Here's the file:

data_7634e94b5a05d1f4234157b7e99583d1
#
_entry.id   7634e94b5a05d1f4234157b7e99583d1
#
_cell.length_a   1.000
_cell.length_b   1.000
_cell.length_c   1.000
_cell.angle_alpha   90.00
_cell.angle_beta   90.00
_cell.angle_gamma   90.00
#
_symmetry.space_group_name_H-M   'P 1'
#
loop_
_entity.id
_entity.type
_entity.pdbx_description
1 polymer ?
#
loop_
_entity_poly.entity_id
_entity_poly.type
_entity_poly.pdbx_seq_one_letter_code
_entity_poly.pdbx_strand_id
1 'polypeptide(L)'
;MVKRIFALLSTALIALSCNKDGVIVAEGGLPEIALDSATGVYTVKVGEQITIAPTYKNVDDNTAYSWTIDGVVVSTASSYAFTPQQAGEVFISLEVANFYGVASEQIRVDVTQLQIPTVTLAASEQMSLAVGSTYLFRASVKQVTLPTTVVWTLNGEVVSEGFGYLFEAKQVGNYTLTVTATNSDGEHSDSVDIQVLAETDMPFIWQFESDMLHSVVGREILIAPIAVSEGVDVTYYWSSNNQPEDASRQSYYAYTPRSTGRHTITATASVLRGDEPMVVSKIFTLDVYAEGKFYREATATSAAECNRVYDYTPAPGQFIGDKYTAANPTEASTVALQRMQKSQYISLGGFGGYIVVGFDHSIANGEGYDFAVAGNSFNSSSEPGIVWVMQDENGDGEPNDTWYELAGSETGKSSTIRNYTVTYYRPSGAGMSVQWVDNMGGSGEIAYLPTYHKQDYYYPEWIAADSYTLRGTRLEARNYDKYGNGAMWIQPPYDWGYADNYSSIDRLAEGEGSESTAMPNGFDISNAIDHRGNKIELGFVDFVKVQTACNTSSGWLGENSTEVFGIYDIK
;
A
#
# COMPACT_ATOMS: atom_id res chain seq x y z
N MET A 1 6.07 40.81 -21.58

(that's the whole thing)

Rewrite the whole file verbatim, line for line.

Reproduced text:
data_7634e94b5a05d1f4234157b7e99583d1
#
_entry.id   7634e94b5a05d1f4234157b7e99583d1
#
_cell.length_a   1.000
_cell.length_b   1.000
_cell.length_c   1.000
_cell.angle_alpha   90.00
_cell.angle_beta   90.00
_cell.angle_gamma   90.00
#
_symmetry.space_group_name_H-M   'P 1'
#
loop_
_entity.id
_entity.type
_entity.pdbx_description
1 polymer ?
#
loop_
_entity_poly.entity_id
_entity_poly.type
_entity_poly.pdbx_seq_one_letter_code
_entity_poly.pdbx_strand_id
1 'polypeptide(L)'
;MVKRIFALLSTALIALSCNKDGVIVAEGGLPEIALDSATGVYTVKVGEQITIAPTYKNVDDNTAYSWTIDGVVVSTASSYAFTPQQAGEVFISLEVANFYGVASEQIRVDVTQLQIPTVTLAASEQMSLAVGSTYLFRASVKQVTLPTTVVWTLNGEVVSEGFGYLFEAKQVGNYTLTVTATNSDGEHSDSVDIQVLAETDMPFIWQFESDMLHSVVGREILIAPIAVSEGVDVTYYWSSNNQPEDASRQSYYAYTPRSTGRHTITATASVLRGDEPMVVSKIFTLDVYAEGKFYREATATSAAECNRVYDYTPAPGQFIGDKYTAANPTEASTVALQRMQKSQYISLGGFGGYIVVGFDHSIANGEGYDFAVAGNSFNSSSEPGIVWVMQDENGDGEPNDTWYELAGSETGKSSTIRNYTVTYYRPSGAGMSVQWVDNMGGSGEIAYLPTYHKQDYYYPEWIAADSYTLRGTRLEARNYDKYGNGAMWIQPPYDWGYADNYSSIDRLAEGEGSESTAMPNGFDISNAIDHRGNKIELGFVDFVKVQTACNTSSGWLGENSTEVFGIYDIK
;
A
#
# COMPACT_ATOMS: atom_id res chain seq x y z
N MET A 1 6.07 40.81 -21.58